What Would a New Euro Debt Crisis Mean for Housing Markets?

What Would a New Euro Debt Crisis Mean for Housing Markets?

After recent battles between Italy’s populist government and the European Union, many market analysts are now wondering whether ongoing showdowns between Italy and Brussels could spark the next financial crisis. In this post, we’ll assess the likelihood of the next euro crisis occurring and also take a look at the role the housing market may play in any impending crash.

Are We About to Witness Another Euro Debt Crisis?

Sparked in 2009, the European debt crisis began when several Eurozone members (including Greece, Portugal, Ireland, Spain and Cyprus) were unable to repay or refinance their government debts without assistance. As a result, since 2010, Greece has been loaned almost €320 billion by European authorities and private investors.

In 2018, after imposing years of austerity in return for significant financial support, Greece finally exited the three-year bailout program it had entered in 2015. However, rather than creating market stability, political turmoil elsewhere (in Italy) led to significant instability in the foreign exchange market, with the euro vs dollar rate tumbling from over 1.2 dollar to the euro to under 1.15. This is significant because the EURUSD currency pair reflects the most important economies in the world, with Euro to USD trades commanding almost 23% of all forex transactions.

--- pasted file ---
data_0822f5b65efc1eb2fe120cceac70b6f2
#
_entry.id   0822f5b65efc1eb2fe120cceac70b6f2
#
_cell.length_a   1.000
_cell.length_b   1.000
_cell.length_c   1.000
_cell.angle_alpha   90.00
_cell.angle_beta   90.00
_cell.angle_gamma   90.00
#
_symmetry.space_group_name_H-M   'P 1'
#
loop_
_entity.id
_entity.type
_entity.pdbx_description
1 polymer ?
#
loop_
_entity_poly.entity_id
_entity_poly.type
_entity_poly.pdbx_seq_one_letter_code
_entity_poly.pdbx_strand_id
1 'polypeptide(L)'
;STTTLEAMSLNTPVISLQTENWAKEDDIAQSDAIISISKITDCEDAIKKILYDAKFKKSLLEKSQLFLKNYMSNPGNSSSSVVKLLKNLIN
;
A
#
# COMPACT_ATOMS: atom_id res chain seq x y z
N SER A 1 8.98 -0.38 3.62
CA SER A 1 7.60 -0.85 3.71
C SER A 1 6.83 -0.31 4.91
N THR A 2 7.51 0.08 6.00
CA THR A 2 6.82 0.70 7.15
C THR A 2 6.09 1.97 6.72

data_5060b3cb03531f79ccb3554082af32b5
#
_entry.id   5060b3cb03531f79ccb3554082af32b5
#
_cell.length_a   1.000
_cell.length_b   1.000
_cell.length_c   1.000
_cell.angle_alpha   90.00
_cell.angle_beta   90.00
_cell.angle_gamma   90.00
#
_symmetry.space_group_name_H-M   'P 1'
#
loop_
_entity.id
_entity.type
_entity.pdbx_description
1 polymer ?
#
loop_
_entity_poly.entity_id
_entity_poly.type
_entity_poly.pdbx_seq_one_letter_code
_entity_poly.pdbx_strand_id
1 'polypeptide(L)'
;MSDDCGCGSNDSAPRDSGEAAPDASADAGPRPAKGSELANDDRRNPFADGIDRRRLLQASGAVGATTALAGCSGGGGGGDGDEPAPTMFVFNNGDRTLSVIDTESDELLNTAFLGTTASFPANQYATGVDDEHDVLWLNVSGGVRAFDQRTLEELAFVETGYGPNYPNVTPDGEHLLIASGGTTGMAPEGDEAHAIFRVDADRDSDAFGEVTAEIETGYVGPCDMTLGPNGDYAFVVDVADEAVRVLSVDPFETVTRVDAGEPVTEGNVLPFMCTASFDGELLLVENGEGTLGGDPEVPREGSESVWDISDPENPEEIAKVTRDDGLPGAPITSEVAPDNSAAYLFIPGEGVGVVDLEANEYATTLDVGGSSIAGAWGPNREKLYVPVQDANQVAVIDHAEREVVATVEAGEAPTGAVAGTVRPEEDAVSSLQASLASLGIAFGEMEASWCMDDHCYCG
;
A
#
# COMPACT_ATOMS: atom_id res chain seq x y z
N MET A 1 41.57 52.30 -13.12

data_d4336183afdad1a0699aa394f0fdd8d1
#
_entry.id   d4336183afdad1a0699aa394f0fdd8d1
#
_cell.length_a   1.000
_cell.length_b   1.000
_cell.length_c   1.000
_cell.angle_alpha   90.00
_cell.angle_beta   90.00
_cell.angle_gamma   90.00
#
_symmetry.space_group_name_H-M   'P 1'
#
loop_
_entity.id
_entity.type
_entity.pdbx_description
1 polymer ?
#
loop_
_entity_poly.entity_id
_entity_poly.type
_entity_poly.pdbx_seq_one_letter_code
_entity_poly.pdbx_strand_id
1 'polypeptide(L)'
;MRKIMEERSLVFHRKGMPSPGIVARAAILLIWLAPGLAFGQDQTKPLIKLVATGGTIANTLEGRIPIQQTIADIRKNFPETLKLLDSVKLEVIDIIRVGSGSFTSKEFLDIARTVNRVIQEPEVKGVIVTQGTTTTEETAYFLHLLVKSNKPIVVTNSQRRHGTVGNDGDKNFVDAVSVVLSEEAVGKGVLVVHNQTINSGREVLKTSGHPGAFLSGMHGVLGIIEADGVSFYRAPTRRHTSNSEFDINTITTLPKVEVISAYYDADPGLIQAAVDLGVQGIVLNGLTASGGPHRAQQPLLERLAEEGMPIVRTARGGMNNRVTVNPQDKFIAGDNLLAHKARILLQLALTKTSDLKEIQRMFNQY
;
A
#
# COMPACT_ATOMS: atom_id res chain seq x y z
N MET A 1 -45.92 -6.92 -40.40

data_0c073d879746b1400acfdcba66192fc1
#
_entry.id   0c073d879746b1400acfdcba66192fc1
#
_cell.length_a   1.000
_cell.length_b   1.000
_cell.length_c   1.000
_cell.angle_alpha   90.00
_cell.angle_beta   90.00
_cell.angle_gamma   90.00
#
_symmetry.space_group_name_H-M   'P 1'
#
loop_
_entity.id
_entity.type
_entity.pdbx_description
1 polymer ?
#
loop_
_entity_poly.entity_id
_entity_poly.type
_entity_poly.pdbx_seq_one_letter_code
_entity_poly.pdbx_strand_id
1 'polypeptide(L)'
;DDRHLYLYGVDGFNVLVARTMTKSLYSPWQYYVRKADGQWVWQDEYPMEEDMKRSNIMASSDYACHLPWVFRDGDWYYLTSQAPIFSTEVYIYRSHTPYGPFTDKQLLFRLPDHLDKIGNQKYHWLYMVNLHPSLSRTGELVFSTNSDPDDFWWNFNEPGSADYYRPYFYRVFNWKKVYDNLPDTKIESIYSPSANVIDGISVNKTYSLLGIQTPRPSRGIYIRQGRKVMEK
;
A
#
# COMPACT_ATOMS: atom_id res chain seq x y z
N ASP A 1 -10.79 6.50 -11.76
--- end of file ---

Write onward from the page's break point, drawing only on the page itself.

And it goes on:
This tumble in the EUR/USD forecast is worrying for investors and traders, as further research by DailyFX shows that recent market developments look similar to those we saw in 2009. Although no two crises are the same, signs are pointing to new economic difficulties. At the close of 2018, the European Union threatened to levy penalties against Italy via the Excessive Debt Procedure (EDP) after rejecting its budget proposals twice. In addition, the European Central Bank has ended its €2.5 trillion net asset-purchase program, while investors are looking to move to ‘safe haven’ assets such as the Swiss franc, the Japanese yen and gold, as the euro continues to fall against the dollar.

However, it can be hard to judge whether the next debt crisis is imminent, particularly as relations between Italy and Europe are beginning to warm slightly. Since its birth, the euro has been resilient and with the US taking a hard line on international trade, we’re also seeing an appetite among investors to diversify their portfolios. In terms of currency, this means that many investors are looking towards the euro due to its liquidity.

What Role Will the Property Market Play?

As rumours of another debt crisis swirl, many are looking to the housing market for signs of trouble. In Spain during the last debt crisis, credit of as much as 40% of GDP per year fuelled a housing bubble, driving private debt to 260% of GDP (Spain’s private debt remains at 200% of GDP).

European Central Bank supervisor Daniele Nouy believes that because interest rates are at record lows, real estate prices have soared. As a direct result of this, some policymakers are warning that loose monetary policies risk inflating asset bubbles.

This means that, rather than merely being affected by the next financial crisis, property and real estate may actually cause the next financial crisis, as some banks have not been successful enough in mobilising collateral and acquiring additional liquidity in the market.

Looking to the future, nearly half of UK consumers predict we will see a financial crash worse than the one witnessed in 2009, with a third saying they expect to see a housing market crash in 2019. With worrying economic signs of a looming debt crisis and consumer sentiments negative, 2019 appears set to be a challenging year for investors and the housing market.


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